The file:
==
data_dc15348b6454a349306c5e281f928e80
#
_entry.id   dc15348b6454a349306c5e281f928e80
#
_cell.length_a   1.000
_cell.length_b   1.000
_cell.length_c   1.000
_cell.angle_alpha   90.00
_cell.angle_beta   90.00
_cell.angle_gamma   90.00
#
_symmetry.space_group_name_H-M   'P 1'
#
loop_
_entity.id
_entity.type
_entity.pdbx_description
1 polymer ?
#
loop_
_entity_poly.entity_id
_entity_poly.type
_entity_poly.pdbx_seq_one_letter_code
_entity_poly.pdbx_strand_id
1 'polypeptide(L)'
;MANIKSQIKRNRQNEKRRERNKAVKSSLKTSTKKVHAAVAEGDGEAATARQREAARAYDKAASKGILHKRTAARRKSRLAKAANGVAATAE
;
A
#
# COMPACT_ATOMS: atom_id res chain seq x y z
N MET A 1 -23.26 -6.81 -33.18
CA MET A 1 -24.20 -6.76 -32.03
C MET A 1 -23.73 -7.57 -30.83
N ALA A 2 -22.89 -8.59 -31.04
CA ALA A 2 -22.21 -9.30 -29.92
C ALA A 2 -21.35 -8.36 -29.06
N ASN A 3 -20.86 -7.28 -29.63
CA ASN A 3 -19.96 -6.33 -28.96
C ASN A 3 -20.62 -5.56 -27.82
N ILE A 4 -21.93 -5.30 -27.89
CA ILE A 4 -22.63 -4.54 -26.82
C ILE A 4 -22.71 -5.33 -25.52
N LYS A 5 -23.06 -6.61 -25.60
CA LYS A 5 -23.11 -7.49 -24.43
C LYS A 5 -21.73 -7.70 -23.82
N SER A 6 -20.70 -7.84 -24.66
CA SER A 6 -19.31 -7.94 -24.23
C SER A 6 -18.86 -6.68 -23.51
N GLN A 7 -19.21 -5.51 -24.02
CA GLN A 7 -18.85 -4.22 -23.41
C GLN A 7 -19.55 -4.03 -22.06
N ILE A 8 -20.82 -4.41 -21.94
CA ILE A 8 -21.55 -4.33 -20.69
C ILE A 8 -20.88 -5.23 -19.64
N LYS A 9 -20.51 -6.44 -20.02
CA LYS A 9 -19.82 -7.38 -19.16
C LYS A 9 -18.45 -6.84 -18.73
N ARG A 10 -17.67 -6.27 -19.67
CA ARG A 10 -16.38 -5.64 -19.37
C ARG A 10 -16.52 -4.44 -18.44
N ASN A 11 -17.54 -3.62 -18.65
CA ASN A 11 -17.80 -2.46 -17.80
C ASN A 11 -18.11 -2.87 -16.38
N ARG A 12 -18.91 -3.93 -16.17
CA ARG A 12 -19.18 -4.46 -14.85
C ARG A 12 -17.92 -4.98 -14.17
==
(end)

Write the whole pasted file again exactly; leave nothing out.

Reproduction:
data_dc15348b6454a349306c5e281f928e80
#
_entry.id   dc15348b6454a349306c5e281f928e80
#
_cell.length_a   1.000
_cell.length_b   1.000
_cell.length_c   1.000
_cell.angle_alpha   90.00
_cell.angle_beta   90.00
_cell.angle_gamma   90.00
#
_symmetry.space_group_name_H-M   'P 1'
#
loop_
_entity.id
_entity.type
_entity.pdbx_description
1 polymer ?
#
loop_
_entity_poly.entity_id
_entity_poly.type
_entity_poly.pdbx_seq_one_letter_code
_entity_poly.pdbx_strand_id
1 'polypeptide(L)'
;MANIKSQIKRNRQNEKRRERNKAVKSSLKTSTKKVHAAVAEGDGEAATARQREAARAYDKAASKGILHKRTAARRKSRLAKAANGVAATAE
;
A
#
# COMPACT_ATOMS: atom_id res chain seq x y z
N MET A 1 -23.26 -6.81 -33.18
CA MET A 1 -24.20 -6.76 -32.03
C MET A 1 -23.73 -7.57 -30.83
N ALA A 2 -22.89 -8.59 -31.04
CA ALA A 2 -22.21 -9.30 -29.92
C ALA A 2 -21.35 -8.36 -29.06
N ASN A 3 -20.86 -7.28 -29.63
CA ASN A 3 -19.96 -6.33 -28.96
C ASN A 3 -20.62 -5.56 -27.82
N ILE A 4 -21.93 -5.30 -27.89
CA ILE A 4 -22.63 -4.54 -26.82
C ILE A 4 -22.71 -5.33 -25.52
N LYS A 5 -23.06 -6.61 -25.60
CA LYS A 5 -23.11 -7.49 -24.43
C LYS A 5 -21.73 -7.70 -23.82
N SER A 6 -20.70 -7.84 -24.66
CA SER A 6 -19.31 -7.94 -24.23
C SER A 6 -18.86 -6.68 -23.51
N GLN A 7 -19.21 -5.51 -24.02
CA GLN A 7 -18.85 -4.22 -23.41
C GLN A 7 -19.55 -4.03 -22.06
N ILE A 8 -20.82 -4.41 -21.94
CA ILE A 8 -21.55 -4.33 -20.69
C ILE A 8 -20.88 -5.23 -19.64
N LYS A 9 -20.51 -6.44 -20.02
CA LYS A 9 -19.82 -7.38 -19.16
C LYS A 9 -18.45 -6.84 -18.73
N ARG A 10 -17.67 -6.27 -19.67
CA ARG A 10 -16.38 -5.64 -19.37
C ARG A 10 -16.52 -4.44 -18.44
N ASN A 11 -17.54 -3.62 -18.65
CA ASN A 11 -17.80 -2.46 -17.80
C ASN A 11 -18.11 -2.87 -16.38
N ARG A 12 -18.91 -3.93 -16.17
CA ARG A 12 -19.18 -4.46 -14.85
C ARG A 12 -17.92 -4.98 -14.17